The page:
And NO WAR ON IRAQ is one such bad idea.  A couple of months ago, I saw a sticker on a lamppost that said, "Invading Iraq is so 10 years ago."  It's a sentiment that's not true, and it lacks a certain intellectual heft.  But it does have charm, wit, style.  It popped into someone's head.  Naturally, the anti-war left has preferred the supercilious "NOT IN OUR NAME," the prissy (and unearned) "Our grief is not a cry for war," the beating-worthy "Move On."  "No Blood for Oil," weary then, has aged particularly badly.  People who are really going to war for access to oil do not first insist on sanctions.  One would expect them to act like a CEO of Haliburton in the "90s, not like the Vice President of the United States in 2002.  One would expect them to cozy up to the Saudis " who call Saddam "brother."  Nineteenth Century models of imperialism don't fit the modern petroleum market.  Middle Eastern oil, discovered by Western geologists, dug by Western engineers, maintained by Western technology, funded by Western capital, valuable because of Western industry, transported by pipelines of Western design, manufacture, and maintenance, or by Western tankers in seas protected by American warships " that oil is simply theirs.  Licensing agreements have been torn up.   Marketing practices that would have resulted in long prison sentences here have been routine.  A country like Libya could expropriate the assets of a Western oil company with no fear of retaliation.  The OPEC members most eager to jack up prices in the "70s were those staunch pro-Americans " the Pahlavi and the ibn Sa?ud families.  War in Iraq is no more about oil than the war in Vietnam was.

But, the further objection is raised, Saddam may not be the very worst the world has to offer.  What difference does it make?  He's past due, and if he goes before, say Hassan Nasrallah, that's a matter not of ethics or strategy, but simply tactics.  Democratic sensibilities should not be squeamish.  The anti-war movement would rather go on about Bush's war. When Bush appeared at Ground Zero, he was not selling war to those present on 9/11.  The people of New York had known what must follow, while George Bush was still sailing among the clouds.  The left looks at Bush and says, "We're not him."  The truth is, Not even him.  The anti-war movement would rather parade its blamelessness and purity of intention than acknowledge a harsh but not irremediable world.  Their loss.  Wo ich war, soll es werden.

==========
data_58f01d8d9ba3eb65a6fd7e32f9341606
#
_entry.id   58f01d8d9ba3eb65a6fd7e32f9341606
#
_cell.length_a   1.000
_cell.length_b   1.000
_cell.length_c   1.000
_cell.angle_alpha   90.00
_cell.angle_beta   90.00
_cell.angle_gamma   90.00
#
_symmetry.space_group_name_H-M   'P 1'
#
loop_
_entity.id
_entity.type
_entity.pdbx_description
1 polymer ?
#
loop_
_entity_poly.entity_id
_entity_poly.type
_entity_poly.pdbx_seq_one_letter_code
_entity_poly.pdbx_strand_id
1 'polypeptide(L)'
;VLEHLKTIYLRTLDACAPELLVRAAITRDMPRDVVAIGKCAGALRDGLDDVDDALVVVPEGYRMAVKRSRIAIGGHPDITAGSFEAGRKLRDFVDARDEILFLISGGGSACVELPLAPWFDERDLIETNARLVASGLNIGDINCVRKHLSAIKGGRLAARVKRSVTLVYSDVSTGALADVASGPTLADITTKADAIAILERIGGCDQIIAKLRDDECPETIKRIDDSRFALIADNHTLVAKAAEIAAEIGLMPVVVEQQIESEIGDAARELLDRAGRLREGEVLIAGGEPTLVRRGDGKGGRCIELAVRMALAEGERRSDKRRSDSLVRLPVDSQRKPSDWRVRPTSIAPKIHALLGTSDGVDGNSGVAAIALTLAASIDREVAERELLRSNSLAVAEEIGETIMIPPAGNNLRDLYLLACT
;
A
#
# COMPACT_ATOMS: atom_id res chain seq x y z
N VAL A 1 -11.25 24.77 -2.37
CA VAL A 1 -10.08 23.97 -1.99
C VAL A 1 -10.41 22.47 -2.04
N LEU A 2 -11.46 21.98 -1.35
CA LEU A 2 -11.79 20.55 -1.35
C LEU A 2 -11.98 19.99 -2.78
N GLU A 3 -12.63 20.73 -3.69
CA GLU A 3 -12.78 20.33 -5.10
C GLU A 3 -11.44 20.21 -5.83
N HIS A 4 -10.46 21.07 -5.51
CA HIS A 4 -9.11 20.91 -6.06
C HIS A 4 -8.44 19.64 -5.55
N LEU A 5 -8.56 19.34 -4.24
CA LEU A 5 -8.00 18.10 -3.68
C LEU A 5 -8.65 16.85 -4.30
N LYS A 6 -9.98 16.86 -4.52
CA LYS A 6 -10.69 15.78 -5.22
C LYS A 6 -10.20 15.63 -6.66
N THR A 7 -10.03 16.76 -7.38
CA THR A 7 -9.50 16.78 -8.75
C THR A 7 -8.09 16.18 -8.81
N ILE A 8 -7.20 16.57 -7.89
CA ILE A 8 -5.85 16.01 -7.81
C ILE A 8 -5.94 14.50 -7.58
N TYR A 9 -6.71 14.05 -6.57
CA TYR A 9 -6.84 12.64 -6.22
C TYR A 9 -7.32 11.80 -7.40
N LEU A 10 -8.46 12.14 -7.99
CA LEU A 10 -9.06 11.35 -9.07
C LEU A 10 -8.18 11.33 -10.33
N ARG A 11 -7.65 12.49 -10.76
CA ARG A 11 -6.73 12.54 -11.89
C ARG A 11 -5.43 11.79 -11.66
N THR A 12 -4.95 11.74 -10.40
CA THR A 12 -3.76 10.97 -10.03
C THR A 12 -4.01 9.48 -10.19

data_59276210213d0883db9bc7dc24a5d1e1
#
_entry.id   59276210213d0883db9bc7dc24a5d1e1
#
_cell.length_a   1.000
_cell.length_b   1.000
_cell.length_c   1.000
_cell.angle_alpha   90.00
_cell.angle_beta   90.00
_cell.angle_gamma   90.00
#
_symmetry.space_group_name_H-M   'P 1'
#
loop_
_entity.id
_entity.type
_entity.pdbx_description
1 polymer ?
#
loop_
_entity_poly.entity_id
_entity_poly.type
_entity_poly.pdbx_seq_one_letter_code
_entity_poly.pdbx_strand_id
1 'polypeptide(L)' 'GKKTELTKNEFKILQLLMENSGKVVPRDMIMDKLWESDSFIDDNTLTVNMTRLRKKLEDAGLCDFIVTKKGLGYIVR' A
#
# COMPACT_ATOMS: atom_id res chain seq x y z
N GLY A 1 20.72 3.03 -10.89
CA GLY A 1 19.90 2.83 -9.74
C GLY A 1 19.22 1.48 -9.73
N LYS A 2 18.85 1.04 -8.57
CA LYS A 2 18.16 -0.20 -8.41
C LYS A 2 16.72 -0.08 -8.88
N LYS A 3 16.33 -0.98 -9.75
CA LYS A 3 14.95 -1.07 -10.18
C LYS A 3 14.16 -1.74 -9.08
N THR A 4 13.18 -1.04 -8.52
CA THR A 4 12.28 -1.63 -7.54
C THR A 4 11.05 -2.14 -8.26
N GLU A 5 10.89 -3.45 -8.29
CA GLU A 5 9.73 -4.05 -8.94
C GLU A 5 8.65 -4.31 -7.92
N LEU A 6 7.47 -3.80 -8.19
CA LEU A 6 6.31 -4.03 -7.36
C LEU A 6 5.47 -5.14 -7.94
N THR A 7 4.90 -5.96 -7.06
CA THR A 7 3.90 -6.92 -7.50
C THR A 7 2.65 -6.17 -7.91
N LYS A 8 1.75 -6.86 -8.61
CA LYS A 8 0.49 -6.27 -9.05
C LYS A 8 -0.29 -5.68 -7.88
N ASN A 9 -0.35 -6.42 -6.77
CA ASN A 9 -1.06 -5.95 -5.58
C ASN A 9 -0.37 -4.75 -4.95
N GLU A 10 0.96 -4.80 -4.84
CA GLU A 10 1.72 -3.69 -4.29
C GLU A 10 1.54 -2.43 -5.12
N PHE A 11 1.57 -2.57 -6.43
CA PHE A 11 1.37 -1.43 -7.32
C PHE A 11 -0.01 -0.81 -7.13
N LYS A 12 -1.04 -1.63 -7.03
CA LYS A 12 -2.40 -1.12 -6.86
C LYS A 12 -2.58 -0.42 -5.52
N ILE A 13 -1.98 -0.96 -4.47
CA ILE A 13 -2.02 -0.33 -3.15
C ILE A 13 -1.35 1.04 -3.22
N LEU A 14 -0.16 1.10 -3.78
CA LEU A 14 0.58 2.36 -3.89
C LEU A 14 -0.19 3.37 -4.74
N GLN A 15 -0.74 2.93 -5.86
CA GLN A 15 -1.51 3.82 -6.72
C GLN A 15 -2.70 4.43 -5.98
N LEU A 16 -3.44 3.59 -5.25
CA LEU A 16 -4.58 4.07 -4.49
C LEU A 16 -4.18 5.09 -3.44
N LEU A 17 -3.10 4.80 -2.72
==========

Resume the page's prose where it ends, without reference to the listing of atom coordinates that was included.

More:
Leftists fancy themselves as those who dare to dream.  Rather, they're the party with the DO NOT DISTURB sign on the door.

12 " 6 " 02

* * *

Notes

1  Neighbor, how stands The Nation"  Week after week it serves up its three unreadable stylists, John Leonard, Alexander Cockburn, and the now departed Christopher Hitchens; big articles?like Jonathan Schell?on nuclear weapons?(con); Katha Pollitt's 'subject to Debate? (Her and who else?  As Beatrice says to Benedick: "Nobody marks you."); the humor column " the humor column is a must! " by Calvin Trillin; and in the back of the book a lot of dancing about architecture:  musical criticism, Edward Said on treble, Gene Santoro on bass, and if you still haven't had enough, Stuart Klawans on movies.

There's a reason The Nation can be found in dentists? waiting rooms.  After, needles, hooks, drills, and pliers will all seem sweet relief.

2  Arafat's own security forces are tasked with the killing of the unarmed, Arabs, Jews, and others.

3  Commentators on the right gleefully resurrected warlike remarks, from 1998, by Tom Daschle.  But who backed him up then?  There's enough hypocrisy for everybody.

4  In the (U.K.) Guardian, dated December 5, there is a short article strongly suggesting that the recent attempted mass murder in a Moscow theater was a job contracted out from Saudi Arabia.

5  When Laurent Murawiec gave a presentation before the Defense Policy Board where he offered some " actually " pretty penetrating observations on Saudi Arabia, he was denounced by the peace movement.  But he was not answered with argument.  Rather, it was noted that, some years back, Murawiec had an association with Lyndon La Rouche.  Murawiec was therefore discredited.  Richard Perle, who had attended the presentation was discredited.  Paul Wolfowitz by extension was discredited.  The war party was discredited.  The peace movement embodies reason. Q.E.D.

Lyndon La Rouche himself is firmly in the peace camp.

6        'successful? here is a relative term.

* * *

Charles O?Brien's articles on the war " and other subjects " are online at http://www.firstofthemonth.org . ##